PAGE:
My Experience with the Czech Language

By Victoria Bartos

When I scheduled for classes the summer before my freshman year, I wasn’t signed up to take a language. To be honest, I didn’t even think about fulfilling the foreign language requirement that I would eventually need for my degree.

A Czech man and woman (in a traditional kroje), depicted on a postcard I have from the 1920s.

I had just graduated after taking Latin for four years at my high school and the experience I had while studying that language was enough to “turn me off” to language learning entirely. Over the summer, I had a change of heart after looking through the courses Ohio State had to offer. While looking, I noticed that the university offered an introduction to the Czech language. My familial roots are predominantly Slavic and three out of four of my grandparents are entirely ethnically Slovak (my great-grandparents immigrated here from Spišská Nová Ves in Eastern Slovakia around the 1920s). Once I noticed that Czech was offered, I wanted to take it in order to grow closer to them. I figured the Czech and Slovak languages would be mutually intelligible and that I’d be able to have conversations with my grandmothers in Czechoslovak.


Learning Czech was different from learning and studying Latin in so many ways. The first few weeks of class I became so anxious when I would see a word with a hachek in it I think I would become anxious just by the sight of one. Czech was an entirely more relevant language than Latin and the new challenge of speaking weighed on my tongue. Now, I love being able to read and speak Czech even on the most basic level. My professor is an amazing and dynamic teacher that makes each day a treat to learn, and the class is exciting yet challenging. It is a language that doesn’t necessarily seem relevant but is part of one of the countries with the fastest growing markets in the European Union. Czech is also a gateway language to Russian, Slovak, and Polish, making the world seem the tiniest bit more navigable.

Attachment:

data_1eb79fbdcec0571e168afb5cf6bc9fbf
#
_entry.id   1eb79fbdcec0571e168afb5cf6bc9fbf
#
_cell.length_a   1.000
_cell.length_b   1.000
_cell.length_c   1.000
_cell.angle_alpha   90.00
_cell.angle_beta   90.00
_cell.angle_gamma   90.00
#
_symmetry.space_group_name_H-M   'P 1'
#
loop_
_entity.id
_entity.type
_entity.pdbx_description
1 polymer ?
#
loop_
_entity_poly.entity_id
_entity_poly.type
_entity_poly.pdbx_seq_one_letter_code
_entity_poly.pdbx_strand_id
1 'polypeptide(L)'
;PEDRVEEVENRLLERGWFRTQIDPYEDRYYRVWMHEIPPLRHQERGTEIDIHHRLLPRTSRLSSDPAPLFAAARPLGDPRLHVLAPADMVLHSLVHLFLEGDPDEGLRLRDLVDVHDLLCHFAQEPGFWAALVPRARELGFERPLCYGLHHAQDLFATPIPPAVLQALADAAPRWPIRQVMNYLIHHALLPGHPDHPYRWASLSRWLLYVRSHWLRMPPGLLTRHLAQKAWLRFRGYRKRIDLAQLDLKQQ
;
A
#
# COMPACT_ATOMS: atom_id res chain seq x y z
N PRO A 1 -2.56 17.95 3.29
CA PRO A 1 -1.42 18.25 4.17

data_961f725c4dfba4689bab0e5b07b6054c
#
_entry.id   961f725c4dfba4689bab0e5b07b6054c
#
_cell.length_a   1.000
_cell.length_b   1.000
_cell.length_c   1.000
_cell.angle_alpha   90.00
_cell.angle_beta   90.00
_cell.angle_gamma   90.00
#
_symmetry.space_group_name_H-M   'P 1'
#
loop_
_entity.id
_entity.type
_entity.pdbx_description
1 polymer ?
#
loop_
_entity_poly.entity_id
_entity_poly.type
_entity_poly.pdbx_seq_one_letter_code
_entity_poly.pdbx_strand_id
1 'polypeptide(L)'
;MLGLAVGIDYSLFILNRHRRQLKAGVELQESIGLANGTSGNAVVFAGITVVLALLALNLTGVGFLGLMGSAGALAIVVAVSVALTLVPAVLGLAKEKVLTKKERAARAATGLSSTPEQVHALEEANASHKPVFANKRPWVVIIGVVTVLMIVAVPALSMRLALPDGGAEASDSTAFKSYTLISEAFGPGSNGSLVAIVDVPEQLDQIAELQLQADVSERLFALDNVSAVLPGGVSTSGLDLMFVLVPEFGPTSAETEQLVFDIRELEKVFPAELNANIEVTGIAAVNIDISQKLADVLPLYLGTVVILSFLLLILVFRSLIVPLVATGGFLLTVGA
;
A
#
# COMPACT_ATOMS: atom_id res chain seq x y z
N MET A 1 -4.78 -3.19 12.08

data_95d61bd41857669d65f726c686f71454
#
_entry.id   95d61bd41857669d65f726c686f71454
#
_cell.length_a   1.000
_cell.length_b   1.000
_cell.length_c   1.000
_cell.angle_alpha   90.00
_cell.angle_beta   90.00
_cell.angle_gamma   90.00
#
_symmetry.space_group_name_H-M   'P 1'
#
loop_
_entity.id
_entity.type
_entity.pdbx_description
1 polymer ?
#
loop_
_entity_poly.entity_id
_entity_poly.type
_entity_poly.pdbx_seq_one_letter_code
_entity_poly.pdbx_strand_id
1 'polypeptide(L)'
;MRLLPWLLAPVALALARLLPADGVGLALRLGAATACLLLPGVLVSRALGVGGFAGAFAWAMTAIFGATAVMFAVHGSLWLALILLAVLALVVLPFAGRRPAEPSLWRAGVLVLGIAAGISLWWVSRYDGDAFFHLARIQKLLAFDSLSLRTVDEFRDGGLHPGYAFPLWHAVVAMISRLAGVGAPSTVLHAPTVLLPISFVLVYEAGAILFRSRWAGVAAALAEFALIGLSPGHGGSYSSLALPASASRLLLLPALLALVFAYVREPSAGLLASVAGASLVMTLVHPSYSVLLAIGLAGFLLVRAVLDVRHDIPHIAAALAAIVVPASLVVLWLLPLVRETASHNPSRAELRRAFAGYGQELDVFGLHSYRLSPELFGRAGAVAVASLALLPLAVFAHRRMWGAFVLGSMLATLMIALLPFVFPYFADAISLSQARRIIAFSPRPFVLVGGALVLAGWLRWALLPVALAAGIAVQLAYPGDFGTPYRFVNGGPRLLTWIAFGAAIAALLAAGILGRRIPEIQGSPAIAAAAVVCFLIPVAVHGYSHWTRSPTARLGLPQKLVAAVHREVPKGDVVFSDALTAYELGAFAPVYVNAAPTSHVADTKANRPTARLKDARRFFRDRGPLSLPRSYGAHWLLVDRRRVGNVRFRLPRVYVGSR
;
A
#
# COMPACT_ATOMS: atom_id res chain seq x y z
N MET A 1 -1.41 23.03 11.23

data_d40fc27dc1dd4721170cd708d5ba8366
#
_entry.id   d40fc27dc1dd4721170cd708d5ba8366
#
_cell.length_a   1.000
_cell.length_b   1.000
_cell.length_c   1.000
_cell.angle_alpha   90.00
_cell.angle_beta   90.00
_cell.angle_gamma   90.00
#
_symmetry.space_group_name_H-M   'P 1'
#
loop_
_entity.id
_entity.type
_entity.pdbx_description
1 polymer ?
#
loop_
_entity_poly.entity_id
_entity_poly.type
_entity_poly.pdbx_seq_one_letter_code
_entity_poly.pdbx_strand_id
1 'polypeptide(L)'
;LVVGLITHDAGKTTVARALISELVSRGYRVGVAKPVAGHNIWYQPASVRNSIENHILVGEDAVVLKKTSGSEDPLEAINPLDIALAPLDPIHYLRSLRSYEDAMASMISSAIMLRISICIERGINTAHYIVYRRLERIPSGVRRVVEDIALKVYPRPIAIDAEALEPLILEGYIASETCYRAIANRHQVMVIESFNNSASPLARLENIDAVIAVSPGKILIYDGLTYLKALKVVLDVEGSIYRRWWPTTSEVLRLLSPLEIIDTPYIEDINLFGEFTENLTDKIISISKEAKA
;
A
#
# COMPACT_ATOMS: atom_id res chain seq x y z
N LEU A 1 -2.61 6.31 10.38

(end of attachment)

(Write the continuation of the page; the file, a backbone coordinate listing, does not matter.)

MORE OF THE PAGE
The Czech Republic is a beautiful and diverse country that I unfortunately did not know much about before studying the language. I found learning about it more fascinating than I could have hoped for – I hadn’t realized how my interests in art and literature reflected so brightly in Czech culture and how many of the Czech foods I was learning about I had already tried in my Slovak household.


Being awarded the Uprka-Laga-Schweitzer Award in Czech studies was definitely a turning point in my language learning experience. It served as a validation for my hard work and being rewarded like that has propelled me forward in new, unexpected ways. With the award, I plan on using it to fund part of my study abroad trip next summer to the Czech Republic where I hope my language learning will continue. After all, there is no better way to learn a language than to fully submerse yourself in it. I mainly look forward to traveling to Prague, Moravia, and Bratislava where I will not only get to apply the Czech I have learned, but learn about the wonderful history of the country and cities I’ll be in. After studying Czech and discovering a passion for it, I hope to live and work in the Czech Republic sometime after graduation. This award is acting as a stepping stone for my future career path and I could not be more grateful for not only what it represents, but how it moves me forward.


To anyone reading this that has doubts about taking a foreign language or taking Czech, I strongly encourage you to begin learning. The great thing about going to a university such as ours is the resources and the variety of choice we have. There are so many languages we have the opportunity to learn and broaden our horizons with. It is unfortunate if we do not take advantage of them.


A picture of me in a forest wishing it was the Šumava National Park in the Czech Republic.

A photo of my great-grandfather and great-grandmother on my mother’s side and two of my great-grandmothers next to my father at my parent’s wedding in 1985.

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